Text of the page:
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Over the years I have read a lot of books about taijiquan, from multiple authors, from multiple style. But the books I have gotten the most out of where by Cheng Manching or some of his students. The Irony here is I spent most of my last, almost 30 years in Taijiquan, actively avoiding training anything from Cheng Manching.

After almost 30 years of Traditional Yang style, teaching myself the Cheng Manching form was pretty easy. But after this pandemic thing is over, there is one of his students not to far from me, if he is still around (he was 80 when the pandemic started) I hope to meet with him and see what he thinks of my form, that is if he will meet with me at all.

Anyone else have any Books on Taijiquan or any other Chinese Internal Martial Arts style thay they liked?

I picked up "The Tai Chi Space How to Move in Tai Chi and QiGong", by Paul Cavel. Its a pretty good compilation of tai chi concepts, very good for beginners I would think.
 
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Xue Sheng

Xue Sheng

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I've got a few. At this point in my studies, I prefer written descriptions for reflection rather than pose-by-pose still photos.
  • My friend and Yiquan older brother Ling Seto (you met him, Xue Sheng) just finished Yiquan 360. It is a good cross-section of the relevant concepts.
  • There's also Joseph P. Lau's Yiquan Beginner's Guide, online as a PDF.
  • Across styles, I like The Complete Book of Tai Chi Chuan by Wong Kiew Kit. He also wrote a book on Shaolin.
  • Rick Barrett's Taijiquan: Through the Western Gate is a favourite. I had the good fortune to visit him in NYC and push hands. Afterward, as I walked through Greenwich Village, I had the most glorious feeling: all was beautiful. He later explained that I had a "trans-rational experience." It sounded weird at the time, but now I get it: I wasn't trying to impose order on my sensory experiences, just ... sensing them. Luckily, it was a lovely day. Next time I'm there, I'll visit him.
  • Of course, Zen in the Martial Arts by Joe Hyams.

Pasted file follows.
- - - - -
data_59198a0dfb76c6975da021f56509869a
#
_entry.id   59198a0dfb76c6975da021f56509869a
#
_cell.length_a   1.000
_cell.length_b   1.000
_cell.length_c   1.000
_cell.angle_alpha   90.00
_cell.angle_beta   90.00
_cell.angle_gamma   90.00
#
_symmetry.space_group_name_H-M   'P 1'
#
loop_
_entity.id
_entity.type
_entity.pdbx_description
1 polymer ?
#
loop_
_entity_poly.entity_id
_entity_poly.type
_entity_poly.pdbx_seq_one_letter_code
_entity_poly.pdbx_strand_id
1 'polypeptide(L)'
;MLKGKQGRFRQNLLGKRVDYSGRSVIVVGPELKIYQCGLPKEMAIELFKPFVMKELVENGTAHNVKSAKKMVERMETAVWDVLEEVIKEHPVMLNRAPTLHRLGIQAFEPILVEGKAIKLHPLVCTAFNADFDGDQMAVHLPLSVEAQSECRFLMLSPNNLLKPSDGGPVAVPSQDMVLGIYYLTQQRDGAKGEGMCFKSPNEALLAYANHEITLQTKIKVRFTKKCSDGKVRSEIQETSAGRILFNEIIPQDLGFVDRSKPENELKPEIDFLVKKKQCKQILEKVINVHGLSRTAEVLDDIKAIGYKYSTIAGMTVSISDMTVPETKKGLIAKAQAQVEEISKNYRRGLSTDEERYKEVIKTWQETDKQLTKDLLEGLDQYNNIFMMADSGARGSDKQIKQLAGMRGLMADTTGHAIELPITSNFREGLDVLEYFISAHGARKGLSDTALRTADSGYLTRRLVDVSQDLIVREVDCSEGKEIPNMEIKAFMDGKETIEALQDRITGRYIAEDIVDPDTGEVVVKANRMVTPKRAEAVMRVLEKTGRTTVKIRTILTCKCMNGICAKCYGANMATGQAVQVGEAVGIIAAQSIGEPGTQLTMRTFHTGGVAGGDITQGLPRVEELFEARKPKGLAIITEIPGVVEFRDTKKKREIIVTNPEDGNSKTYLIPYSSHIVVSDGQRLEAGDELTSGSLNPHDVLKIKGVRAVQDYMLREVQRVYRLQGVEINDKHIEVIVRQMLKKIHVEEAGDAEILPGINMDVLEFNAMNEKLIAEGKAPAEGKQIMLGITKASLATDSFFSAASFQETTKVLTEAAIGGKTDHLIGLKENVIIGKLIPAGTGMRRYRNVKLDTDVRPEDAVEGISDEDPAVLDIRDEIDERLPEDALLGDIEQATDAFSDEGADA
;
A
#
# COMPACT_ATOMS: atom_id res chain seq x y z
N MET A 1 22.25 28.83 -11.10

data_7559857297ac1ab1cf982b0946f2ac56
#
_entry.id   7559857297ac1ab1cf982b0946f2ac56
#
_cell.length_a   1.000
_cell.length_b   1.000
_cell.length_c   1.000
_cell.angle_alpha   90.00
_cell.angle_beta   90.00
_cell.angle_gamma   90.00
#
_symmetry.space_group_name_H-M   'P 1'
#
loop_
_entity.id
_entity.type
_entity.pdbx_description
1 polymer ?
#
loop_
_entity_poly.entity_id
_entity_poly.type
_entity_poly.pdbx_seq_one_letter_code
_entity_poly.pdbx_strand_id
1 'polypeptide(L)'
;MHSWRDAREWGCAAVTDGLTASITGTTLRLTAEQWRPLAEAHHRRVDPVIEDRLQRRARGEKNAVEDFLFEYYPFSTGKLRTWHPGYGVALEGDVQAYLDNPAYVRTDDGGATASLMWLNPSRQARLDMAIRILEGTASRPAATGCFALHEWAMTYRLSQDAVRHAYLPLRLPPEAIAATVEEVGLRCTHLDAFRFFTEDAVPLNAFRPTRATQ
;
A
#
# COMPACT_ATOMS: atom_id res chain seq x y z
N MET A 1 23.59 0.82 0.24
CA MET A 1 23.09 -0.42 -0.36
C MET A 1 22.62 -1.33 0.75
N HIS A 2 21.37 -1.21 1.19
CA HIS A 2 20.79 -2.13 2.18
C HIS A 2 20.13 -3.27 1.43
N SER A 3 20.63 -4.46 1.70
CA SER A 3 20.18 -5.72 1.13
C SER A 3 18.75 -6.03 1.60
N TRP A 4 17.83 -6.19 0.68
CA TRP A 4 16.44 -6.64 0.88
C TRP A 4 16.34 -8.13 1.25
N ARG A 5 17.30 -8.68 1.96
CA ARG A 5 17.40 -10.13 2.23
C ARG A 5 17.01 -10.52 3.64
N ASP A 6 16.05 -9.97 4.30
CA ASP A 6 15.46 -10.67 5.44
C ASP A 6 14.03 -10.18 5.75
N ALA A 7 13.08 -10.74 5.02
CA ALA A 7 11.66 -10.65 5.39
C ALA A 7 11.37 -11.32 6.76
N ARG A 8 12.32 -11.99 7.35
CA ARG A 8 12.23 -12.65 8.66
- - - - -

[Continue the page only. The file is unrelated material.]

• I think I lent someone Tai Chi Connections by John Loupos. It's all about imagining connections between you and the ground to enhance your stability and force generation. I have the DVD, though.
  • I keep coming back to Nei Jia Quan, edited by Jess O'Brien. It's a serious of interviews with practitioners of various arts. Good insights.
  • For Yiquan and Zhan Zhuang, I like Lam Kam Chuen's Way of Power and Way of Energy. I find the illustrations useful, probably because the postures are static.
  • I also come back to the Shambala Pocket Classic The Essence of T'ai Chi, by Waysun Liao. Xue, he mentions Cheng Man-Ching occasionally.
  • I also have Yang Jwing-Ming's Tai Chi Theory and Martial Power. I keep coming back to it as I learn more what stuff actually feels like. I find his works a bit opaque, because he tends to describe without explaining in a way that reaches a western guy like me, but as I develop, it makes more sense.
  • Finally, Steven J. Pearlman's The Book of Martial Power is a cross-discipline study of the physio-kinetics of martial arts. It has diagrams illustrating the concepts.
Hope that helps.

I shall look into those, and I already have one or two of them

I really like Joe Hyams book, I have read it several times, and now that you have mentioned it, I think it is almost time to read it again.

Ling Seto wrote a book, awesome, I shall look for it. And my wife and I are discussing another trip to Toronto when the pandemic and the US/Canadian border allows. And another trip to Montreal too, but that is another story ;) Hopefully sometime this summer, after my knee replacement surgery.

I have read a few of Yang Jwing Ming's books, I have "Tai Chi Theory and Martial Power" but I have not read it yet. A book f his I refer back to is "The Root of Chinese Qigong: Secrets of Health, Longevity, & Enlightenment"

Another book I enjoyed, by Tung Ying Chieh, but the translation was not so good, and having my Shifu (student of Tung Ying Chieh) around to explain helped "Tung Ying Chieh's Red book"
 

greytowhite

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I think anyone who practices Taijiquan whether from Chen, Hao, Sun, Wu or Yang should read these two books by Mark Chen. He goes over the Laojia that most say the other styles are based on in-depth and then the second book he goes over some of the history of the Chen clan - just what kind of bruisers they were and why someone may become famous after training with them.